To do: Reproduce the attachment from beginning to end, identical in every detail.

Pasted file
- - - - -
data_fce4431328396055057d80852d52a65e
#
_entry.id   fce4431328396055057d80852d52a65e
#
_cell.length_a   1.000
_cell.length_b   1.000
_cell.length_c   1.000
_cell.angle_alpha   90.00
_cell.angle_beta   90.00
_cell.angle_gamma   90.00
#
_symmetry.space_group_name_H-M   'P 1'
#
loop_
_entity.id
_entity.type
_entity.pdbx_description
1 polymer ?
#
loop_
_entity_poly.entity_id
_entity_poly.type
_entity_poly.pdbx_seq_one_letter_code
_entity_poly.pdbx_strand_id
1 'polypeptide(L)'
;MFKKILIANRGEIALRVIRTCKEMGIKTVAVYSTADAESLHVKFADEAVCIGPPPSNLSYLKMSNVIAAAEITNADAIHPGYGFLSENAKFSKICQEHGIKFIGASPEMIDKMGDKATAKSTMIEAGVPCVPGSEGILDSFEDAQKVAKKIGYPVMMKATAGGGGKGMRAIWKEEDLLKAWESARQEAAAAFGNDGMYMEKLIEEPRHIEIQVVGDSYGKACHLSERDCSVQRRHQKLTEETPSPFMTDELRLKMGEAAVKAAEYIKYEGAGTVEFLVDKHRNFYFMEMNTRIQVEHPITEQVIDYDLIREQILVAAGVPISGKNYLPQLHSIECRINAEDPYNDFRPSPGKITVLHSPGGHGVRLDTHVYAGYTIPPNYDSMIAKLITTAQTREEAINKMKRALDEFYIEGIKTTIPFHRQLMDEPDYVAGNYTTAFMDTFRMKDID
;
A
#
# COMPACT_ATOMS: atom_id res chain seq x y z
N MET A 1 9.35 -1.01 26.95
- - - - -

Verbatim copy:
data_fce4431328396055057d80852d52a65e
#
_entry.id   fce4431328396055057d80852d52a65e
#
_cell.length_a   1.000
_cell.length_b   1.000
_cell.length_c   1.000
_cell.angle_alpha   90.00
_cell.angle_beta   90.00
_cell.angle_gamma   90.00
#
_symmetry.space_group_name_H-M   'P 1'
#
loop_
_entity.id
_entity.type
_entity.pdbx_description
1 polymer ?
#
loop_
_entity_poly.entity_id
_entity_poly.type
_entity_poly.pdbx_seq_one_letter_code
_entity_poly.pdbx_strand_id
1 'polypeptide(L)'
;MFKKILIANRGEIALRVIRTCKEMGIKTVAVYSTADAESLHVKFADEAVCIGPPPSNLSYLKMSNVIAAAEITNADAIHPGYGFLSENAKFSKICQEHGIKFIGASPEMIDKMGDKATAKSTMIEAGVPCVPGSEGILDSFEDAQKVAKKIGYPVMMKATAGGGGKGMRAIWKEEDLLKAWESARQEAAAAFGNDGMYMEKLIEEPRHIEIQVVGDSYGKACHLSERDCSVQRRHQKLTEETPSPFMTDELRLKMGEAAVKAAEYIKYEGAGTVEFLVDKHRNFYFMEMNTRIQVEHPITEQVIDYDLIREQILVAAGVPISGKNYLPQLHSIECRINAEDPYNDFRPSPGKITVLHSPGGHGVRLDTHVYAGYTIPPNYDSMIAKLITTAQTREEAINKMKRALDEFYIEGIKTTIPFHRQLMDEPDYVAGNYTTAFMDTFRMKDID
;
A
#
# COMPACT_ATOMS: atom_id res chain seq x y z
N MET A 1 9.35 -1.01 26.95